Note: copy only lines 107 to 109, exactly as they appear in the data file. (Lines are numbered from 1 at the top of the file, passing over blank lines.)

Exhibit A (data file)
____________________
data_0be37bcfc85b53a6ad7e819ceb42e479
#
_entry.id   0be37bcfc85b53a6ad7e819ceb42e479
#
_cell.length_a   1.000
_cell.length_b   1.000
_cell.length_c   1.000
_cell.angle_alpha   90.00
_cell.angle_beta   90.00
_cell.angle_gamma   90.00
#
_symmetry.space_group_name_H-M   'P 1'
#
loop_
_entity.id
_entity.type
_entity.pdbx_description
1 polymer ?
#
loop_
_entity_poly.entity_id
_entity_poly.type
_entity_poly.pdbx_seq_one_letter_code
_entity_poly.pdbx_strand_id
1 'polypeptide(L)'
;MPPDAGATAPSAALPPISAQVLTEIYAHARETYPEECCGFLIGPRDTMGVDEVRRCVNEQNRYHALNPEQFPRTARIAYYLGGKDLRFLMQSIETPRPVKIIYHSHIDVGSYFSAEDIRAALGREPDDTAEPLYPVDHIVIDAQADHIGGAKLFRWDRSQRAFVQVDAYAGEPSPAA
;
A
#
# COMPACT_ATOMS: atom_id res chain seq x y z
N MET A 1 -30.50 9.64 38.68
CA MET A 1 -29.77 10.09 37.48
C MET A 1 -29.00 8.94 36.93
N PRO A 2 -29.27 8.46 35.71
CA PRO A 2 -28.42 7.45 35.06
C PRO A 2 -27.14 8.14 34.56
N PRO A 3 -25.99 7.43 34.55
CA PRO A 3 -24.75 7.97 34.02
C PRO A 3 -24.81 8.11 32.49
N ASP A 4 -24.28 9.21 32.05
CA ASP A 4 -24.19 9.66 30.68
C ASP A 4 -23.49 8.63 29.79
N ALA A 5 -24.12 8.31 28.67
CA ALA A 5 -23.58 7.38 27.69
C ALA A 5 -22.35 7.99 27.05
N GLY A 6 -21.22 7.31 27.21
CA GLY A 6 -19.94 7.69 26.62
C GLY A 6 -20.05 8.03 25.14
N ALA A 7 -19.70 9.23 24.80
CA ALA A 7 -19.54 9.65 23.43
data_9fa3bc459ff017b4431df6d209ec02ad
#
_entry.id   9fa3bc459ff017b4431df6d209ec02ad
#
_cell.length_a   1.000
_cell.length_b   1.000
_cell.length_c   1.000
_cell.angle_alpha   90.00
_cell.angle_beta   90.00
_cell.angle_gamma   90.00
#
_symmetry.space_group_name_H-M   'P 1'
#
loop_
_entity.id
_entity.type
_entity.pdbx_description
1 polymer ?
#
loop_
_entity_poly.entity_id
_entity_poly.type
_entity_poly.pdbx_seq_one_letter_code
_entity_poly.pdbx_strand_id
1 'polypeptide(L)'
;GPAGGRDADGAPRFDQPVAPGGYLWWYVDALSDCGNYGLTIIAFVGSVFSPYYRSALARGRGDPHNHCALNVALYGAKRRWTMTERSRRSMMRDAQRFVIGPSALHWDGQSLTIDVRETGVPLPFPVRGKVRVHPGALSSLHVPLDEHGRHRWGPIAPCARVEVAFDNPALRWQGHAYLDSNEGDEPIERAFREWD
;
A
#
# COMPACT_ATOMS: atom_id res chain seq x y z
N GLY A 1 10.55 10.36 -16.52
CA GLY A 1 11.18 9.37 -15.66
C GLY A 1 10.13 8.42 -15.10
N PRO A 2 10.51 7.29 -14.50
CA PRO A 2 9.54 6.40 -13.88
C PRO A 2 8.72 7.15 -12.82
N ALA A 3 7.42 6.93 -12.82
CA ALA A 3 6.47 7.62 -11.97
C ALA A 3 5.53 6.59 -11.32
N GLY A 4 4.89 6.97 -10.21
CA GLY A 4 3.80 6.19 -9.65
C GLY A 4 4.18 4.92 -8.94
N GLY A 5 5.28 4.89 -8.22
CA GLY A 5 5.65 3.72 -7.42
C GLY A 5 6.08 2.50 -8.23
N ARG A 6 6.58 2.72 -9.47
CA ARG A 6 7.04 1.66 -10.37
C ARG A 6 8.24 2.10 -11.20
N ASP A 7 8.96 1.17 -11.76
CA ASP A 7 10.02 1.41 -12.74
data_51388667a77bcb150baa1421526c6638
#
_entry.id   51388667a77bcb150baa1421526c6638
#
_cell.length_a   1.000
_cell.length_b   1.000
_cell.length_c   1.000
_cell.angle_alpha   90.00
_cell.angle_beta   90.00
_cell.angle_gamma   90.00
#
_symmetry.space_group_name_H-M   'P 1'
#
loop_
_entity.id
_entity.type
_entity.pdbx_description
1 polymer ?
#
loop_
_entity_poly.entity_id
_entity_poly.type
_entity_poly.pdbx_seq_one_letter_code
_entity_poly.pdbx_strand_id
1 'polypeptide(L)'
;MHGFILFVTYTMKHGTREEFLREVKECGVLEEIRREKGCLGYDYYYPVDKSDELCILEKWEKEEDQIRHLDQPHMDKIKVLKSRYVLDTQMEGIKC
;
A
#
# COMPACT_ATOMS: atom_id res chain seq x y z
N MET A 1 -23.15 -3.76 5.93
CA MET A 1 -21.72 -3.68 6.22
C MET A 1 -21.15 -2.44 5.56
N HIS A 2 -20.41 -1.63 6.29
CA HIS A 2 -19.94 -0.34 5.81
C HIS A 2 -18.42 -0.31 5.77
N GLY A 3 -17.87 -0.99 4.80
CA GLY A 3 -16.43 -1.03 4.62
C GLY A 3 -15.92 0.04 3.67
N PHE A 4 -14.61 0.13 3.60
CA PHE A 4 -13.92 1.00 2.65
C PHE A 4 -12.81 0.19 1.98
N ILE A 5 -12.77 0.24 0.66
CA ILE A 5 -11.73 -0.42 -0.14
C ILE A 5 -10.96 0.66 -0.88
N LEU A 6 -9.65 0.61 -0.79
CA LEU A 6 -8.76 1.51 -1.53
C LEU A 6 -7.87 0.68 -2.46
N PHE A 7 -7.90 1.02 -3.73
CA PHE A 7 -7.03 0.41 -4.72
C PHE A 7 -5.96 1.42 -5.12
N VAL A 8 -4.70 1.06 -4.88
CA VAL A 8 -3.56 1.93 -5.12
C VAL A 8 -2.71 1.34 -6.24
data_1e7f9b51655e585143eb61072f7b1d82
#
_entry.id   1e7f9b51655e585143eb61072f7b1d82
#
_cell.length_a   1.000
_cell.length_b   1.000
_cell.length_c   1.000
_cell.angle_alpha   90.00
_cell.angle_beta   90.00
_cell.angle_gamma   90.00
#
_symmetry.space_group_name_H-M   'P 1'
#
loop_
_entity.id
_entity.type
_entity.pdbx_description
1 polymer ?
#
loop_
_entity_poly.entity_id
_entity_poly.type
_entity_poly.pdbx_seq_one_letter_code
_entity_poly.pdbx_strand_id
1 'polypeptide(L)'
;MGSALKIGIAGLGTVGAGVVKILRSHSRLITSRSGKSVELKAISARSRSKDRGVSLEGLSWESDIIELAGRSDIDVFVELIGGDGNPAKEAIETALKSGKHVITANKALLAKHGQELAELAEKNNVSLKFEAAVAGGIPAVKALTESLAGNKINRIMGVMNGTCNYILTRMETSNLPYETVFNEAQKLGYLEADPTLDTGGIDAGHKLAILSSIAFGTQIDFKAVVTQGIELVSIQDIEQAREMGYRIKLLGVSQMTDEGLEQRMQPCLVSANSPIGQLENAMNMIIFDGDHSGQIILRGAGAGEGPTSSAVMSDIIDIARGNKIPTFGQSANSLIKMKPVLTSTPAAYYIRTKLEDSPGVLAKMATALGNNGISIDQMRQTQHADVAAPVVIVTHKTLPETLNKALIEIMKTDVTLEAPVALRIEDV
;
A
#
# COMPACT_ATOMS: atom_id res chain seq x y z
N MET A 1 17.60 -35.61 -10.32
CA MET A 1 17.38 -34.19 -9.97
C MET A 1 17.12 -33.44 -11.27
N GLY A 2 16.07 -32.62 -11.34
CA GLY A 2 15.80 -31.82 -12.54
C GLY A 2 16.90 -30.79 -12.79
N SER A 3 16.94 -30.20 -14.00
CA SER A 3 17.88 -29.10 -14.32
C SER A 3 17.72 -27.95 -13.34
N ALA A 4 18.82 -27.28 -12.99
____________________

_cell.length_c   1.000
_cell.angle_alpha   90.00
_cell.angle_beta   90.00